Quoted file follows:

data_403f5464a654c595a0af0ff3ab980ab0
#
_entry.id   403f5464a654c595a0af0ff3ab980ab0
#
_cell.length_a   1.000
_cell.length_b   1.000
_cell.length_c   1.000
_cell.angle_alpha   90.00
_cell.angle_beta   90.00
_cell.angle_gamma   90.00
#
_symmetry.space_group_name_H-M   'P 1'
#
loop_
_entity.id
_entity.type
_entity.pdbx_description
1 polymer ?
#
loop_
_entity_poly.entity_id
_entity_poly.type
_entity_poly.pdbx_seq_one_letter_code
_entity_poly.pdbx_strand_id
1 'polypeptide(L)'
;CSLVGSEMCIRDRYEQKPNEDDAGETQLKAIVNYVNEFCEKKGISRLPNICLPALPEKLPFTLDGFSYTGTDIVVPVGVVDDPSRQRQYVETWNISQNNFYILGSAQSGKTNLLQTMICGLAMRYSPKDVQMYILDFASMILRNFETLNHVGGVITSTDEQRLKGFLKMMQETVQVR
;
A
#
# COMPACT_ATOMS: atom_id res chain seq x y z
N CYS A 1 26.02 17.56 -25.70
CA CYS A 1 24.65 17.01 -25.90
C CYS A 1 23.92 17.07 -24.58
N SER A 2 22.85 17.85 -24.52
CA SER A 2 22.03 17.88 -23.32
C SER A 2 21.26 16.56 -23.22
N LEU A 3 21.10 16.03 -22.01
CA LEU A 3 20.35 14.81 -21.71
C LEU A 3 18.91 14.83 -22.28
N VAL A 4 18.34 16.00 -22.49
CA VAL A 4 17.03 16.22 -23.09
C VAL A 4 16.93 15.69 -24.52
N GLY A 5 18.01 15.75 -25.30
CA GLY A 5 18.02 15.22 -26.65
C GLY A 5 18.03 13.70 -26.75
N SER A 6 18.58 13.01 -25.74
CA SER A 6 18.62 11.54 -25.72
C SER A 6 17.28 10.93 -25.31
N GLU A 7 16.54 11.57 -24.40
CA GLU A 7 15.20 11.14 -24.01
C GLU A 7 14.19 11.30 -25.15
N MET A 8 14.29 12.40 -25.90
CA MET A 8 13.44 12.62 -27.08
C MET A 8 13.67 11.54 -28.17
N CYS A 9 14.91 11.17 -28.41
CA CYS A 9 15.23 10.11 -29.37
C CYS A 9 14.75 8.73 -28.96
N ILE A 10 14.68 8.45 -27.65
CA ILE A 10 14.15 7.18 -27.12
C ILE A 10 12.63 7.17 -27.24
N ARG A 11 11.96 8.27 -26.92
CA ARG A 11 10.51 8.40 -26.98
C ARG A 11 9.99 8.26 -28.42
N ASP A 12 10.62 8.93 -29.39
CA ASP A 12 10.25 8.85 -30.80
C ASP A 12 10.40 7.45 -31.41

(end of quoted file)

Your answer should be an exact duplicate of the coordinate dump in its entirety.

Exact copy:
data_403f5464a654c595a0af0ff3ab980ab0
#
_entry.id   403f5464a654c595a0af0ff3ab980ab0
#
_cell.length_a   1.000
_cell.length_b   1.000
_cell.length_c   1.000
_cell.angle_alpha   90.00
_cell.angle_beta   90.00
_cell.angle_gamma   90.00
#
_symmetry.space_group_name_H-M   'P 1'
#
loop_
_entity.id
_entity.type
_entity.pdbx_description
1 polymer ?
#
loop_
_entity_poly.entity_id
_entity_poly.type
_entity_poly.pdbx_seq_one_letter_code
_entity_poly.pdbx_strand_id
1 'polypeptide(L)'
;CSLVGSEMCIRDRYEQKPNEDDAGETQLKAIVNYVNEFCEKKGISRLPNICLPALPEKLPFTLDGFSYTGTDIVVPVGVVDDPSRQRQYVETWNISQNNFYILGSAQSGKTNLLQTMICGLAMRYSPKDVQMYILDFASMILRNFETLNHVGGVITSTDEQRLKGFLKMMQETVQVR
;
A
#
# COMPACT_ATOMS: atom_id res chain seq x y z
N CYS A 1 26.02 17.56 -25.70
CA CYS A 1 24.65 17.01 -25.90
C CYS A 1 23.92 17.07 -24.58
N SER A 2 22.85 17.85 -24.52
CA SER A 2 22.03 17.88 -23.32
C SER A 2 21.26 16.56 -23.22
N LEU A 3 21.10 16.03 -22.01
CA LEU A 3 20.35 14.81 -21.71
C LEU A 3 18.91 14.83 -22.28
N VAL A 4 18.34 16.00 -22.49
CA VAL A 4 17.03 16.22 -23.09
C VAL A 4 16.93 15.69 -24.52
N GLY A 5 18.01 15.75 -25.30
CA GLY A 5 18.02 15.22 -26.65
C GLY A 5 18.03 13.70 -26.75
N SER A 6 18.58 13.01 -25.74
CA SER A 6 18.62 11.54 -25.72
C SER A 6 17.28 10.93 -25.31
N GLU A 7 16.54 11.57 -24.40
CA GLU A 7 15.20 11.14 -24.01
C GLU A 7 14.19 11.30 -25.15
N MET A 8 14.29 12.40 -25.90
CA MET A 8 13.44 12.62 -27.08
C MET A 8 13.67 11.54 -28.17
N CYS A 9 14.91 11.17 -28.41
CA CYS A 9 15.23 10.11 -29.37
C CYS A 9 14.75 8.73 -28.96
N ILE A 10 14.68 8.45 -27.65
CA ILE A 10 14.15 7.18 -27.12
C ILE A 10 12.63 7.17 -27.24
N ARG A 11 11.96 8.27 -26.92
CA ARG A 11 10.51 8.40 -26.98
C ARG A 11 9.99 8.26 -28.42
N ASP A 12 10.62 8.93 -29.39
CA ASP A 12 10.25 8.85 -30.80
C ASP A 12 10.40 7.45 -31.41